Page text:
Both receive a generous baggage allowance, preferred seating in economy class, and complimentary upgrades for themselves and a companion. These are similar to what Gold members get without all the extra miles. They get a free drink in economy class, which American offers its 100,000-mile fliers and Alaska offers its 40,000-mile fliers.
Platinum and Gold members both get 100% bonus miles, but Diamond is a step higher with a 125% bonus. It’s a small boost that doesn’t impress me much. What is impressive is the complimentary SkyClub membership for Diamond members. I don’t know of any other U.S. airline that offers lounge access on wholly domestic flights as an elite benefit. But still, I suppose you could always just apply for an American Express Platinum Card and save yourself the trouble of mileage running your way to the top. You’ll still have access to SkyClubs on same-day Delta tickets even after American Airlines ends its partnership with Amex.
Some of you are wondering when I’m going to get around to Medallion Qualifying Dollars. Delta was first out the gate with this spend-for-status requirement, followed by United. But I haven’t complained about it nearly as much as I have about United’s Premier Qualifying Dollars because Delta offers a credit card spend waiver for all elite tiers while United excludes its top tier from this option. It is an unfortunate trend but not a serious concern.
If you’d asked me a few weeks ago which SkyMiles elite tier to go for, I probably would have recommended Platinum — the same verdict I gave for United and for the same reasons: a reasonably good shot at complimentary upgrades, a good mileage bonus, and some fee waivers for same-day changes and award tickets. Delta did offer systemwide upgrades, but they were almost worthless.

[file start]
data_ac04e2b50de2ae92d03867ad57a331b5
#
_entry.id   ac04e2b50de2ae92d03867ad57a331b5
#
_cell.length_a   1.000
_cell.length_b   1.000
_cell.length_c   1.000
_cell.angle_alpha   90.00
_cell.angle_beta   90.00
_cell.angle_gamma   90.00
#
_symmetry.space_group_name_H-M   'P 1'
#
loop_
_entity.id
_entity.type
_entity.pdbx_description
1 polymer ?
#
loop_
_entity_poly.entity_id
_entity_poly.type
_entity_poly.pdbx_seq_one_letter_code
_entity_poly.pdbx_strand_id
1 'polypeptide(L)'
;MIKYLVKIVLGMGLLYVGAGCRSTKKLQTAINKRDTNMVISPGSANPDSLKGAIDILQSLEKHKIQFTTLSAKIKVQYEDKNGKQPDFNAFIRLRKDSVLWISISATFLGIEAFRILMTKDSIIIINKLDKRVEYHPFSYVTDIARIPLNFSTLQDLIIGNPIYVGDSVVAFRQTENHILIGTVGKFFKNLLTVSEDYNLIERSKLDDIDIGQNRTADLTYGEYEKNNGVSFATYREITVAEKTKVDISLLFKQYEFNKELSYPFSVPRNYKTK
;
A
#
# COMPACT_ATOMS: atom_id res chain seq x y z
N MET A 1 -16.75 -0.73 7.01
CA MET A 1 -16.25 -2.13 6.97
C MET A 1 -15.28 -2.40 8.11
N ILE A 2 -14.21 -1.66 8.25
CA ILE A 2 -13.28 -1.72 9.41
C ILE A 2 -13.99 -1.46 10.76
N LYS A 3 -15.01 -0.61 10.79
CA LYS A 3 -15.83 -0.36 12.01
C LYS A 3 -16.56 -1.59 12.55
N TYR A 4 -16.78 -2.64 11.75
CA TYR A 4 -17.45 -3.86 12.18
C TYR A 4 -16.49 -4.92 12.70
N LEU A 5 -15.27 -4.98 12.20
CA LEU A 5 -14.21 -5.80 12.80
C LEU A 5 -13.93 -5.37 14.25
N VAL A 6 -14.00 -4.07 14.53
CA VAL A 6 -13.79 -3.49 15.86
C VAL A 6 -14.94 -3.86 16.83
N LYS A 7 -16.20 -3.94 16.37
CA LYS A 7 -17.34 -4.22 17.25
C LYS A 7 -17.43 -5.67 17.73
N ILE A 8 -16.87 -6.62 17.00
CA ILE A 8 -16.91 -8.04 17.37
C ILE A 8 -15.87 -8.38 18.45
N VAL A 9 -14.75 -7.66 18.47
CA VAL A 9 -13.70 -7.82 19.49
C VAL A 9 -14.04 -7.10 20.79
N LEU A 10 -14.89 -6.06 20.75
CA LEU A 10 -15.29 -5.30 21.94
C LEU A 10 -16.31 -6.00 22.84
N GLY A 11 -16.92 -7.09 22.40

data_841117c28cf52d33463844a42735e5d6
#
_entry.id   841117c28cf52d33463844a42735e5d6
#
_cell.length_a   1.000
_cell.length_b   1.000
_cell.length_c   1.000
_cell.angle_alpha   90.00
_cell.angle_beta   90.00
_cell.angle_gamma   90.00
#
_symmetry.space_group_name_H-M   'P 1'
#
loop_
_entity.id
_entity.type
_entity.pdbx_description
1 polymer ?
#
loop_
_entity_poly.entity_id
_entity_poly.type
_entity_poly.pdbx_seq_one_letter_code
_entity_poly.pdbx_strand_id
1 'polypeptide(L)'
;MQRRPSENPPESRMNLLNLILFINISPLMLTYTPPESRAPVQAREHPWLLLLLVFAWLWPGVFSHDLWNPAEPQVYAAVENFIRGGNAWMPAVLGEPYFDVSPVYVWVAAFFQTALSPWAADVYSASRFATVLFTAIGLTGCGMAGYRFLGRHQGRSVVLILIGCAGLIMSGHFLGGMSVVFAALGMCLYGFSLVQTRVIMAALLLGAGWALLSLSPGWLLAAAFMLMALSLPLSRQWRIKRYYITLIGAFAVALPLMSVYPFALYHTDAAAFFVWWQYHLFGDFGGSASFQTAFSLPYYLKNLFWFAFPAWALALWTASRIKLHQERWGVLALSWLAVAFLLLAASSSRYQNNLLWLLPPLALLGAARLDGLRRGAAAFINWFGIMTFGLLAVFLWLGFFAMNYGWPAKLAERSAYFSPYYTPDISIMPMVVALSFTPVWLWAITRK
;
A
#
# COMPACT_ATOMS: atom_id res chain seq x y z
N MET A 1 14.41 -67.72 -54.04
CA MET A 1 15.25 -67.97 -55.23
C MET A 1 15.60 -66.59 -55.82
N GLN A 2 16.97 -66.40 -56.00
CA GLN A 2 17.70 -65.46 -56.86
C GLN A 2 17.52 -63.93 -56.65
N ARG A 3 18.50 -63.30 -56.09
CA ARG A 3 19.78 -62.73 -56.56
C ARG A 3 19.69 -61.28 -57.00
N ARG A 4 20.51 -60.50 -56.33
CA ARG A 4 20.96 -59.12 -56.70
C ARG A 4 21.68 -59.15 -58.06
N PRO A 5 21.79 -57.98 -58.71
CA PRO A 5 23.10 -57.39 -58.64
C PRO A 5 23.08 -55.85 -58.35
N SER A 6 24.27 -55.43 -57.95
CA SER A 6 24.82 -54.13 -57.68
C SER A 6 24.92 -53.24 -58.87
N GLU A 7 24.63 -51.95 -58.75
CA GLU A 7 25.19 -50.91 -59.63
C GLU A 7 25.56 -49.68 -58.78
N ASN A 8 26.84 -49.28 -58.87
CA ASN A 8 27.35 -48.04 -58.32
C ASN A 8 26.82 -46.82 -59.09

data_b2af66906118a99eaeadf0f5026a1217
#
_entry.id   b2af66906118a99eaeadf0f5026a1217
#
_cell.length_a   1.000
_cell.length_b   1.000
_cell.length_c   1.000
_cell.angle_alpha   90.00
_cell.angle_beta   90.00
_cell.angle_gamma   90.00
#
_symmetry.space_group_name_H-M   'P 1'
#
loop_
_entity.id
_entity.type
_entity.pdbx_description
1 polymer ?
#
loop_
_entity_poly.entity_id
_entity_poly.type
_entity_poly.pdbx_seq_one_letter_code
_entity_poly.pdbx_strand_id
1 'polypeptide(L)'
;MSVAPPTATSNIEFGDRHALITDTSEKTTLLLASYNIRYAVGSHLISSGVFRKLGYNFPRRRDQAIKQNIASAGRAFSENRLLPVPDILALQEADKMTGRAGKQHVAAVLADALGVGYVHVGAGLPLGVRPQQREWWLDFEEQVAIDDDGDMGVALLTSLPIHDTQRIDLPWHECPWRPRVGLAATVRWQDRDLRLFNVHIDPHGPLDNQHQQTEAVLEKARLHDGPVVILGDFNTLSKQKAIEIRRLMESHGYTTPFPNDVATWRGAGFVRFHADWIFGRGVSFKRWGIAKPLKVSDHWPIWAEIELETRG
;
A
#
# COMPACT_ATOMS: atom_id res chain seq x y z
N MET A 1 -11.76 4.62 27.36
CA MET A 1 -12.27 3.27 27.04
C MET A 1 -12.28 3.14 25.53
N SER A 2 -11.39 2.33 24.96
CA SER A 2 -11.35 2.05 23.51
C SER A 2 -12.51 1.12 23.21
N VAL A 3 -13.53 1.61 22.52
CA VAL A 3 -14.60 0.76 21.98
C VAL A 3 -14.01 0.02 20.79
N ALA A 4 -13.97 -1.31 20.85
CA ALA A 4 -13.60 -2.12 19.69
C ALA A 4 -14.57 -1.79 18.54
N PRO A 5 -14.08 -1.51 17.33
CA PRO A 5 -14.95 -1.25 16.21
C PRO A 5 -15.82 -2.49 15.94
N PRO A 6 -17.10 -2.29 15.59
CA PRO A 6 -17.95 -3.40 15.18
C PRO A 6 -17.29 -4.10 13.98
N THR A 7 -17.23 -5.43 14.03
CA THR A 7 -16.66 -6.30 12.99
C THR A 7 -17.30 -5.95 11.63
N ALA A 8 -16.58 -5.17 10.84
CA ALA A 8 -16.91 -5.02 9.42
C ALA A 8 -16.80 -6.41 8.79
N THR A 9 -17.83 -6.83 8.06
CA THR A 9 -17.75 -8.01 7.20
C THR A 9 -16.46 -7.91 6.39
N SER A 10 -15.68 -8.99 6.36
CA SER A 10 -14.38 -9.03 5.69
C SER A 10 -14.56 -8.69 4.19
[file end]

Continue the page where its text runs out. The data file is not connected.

Amol discussed the changes to these upgrades quite well. Unlike the old version, they will be applicable to almost all fares except the most deeply discounted E fares. This seems a fair compromise and still better than United’s W-fare requirement that can cost 50% or more above typical advance-purchase K/L fares. I don’t expect every airline to be as generous as American is with completely unrestricted upgrades. The catch is that Platinum members will only receive Regional upgrades, while Diamond members will have the option to select Global upgrades. If you do a fair amount of international travel, then making the effort for Diamond status could be worthwhile.
Delta also improved the upgrade process to Hawaii, making routes from the West Coast eligible for complimentary upgrades. This is consistent with programs like United (whose flights from Houston and the East Coast require a regional upgrade instrument).
What we have here is an airline with a good route network, good service, and efforts to improve the value of its loyalty program. The miles are still not much to get excited about, but I think either Diamond or Platinum status is a worthy goal. It depends a lot on your travel patterns: whether you fly international or domestic and if you have a boss already willing to buy business class fares for you. It also depends on whether you can fly 125,000 miles in a year, which would impress even me.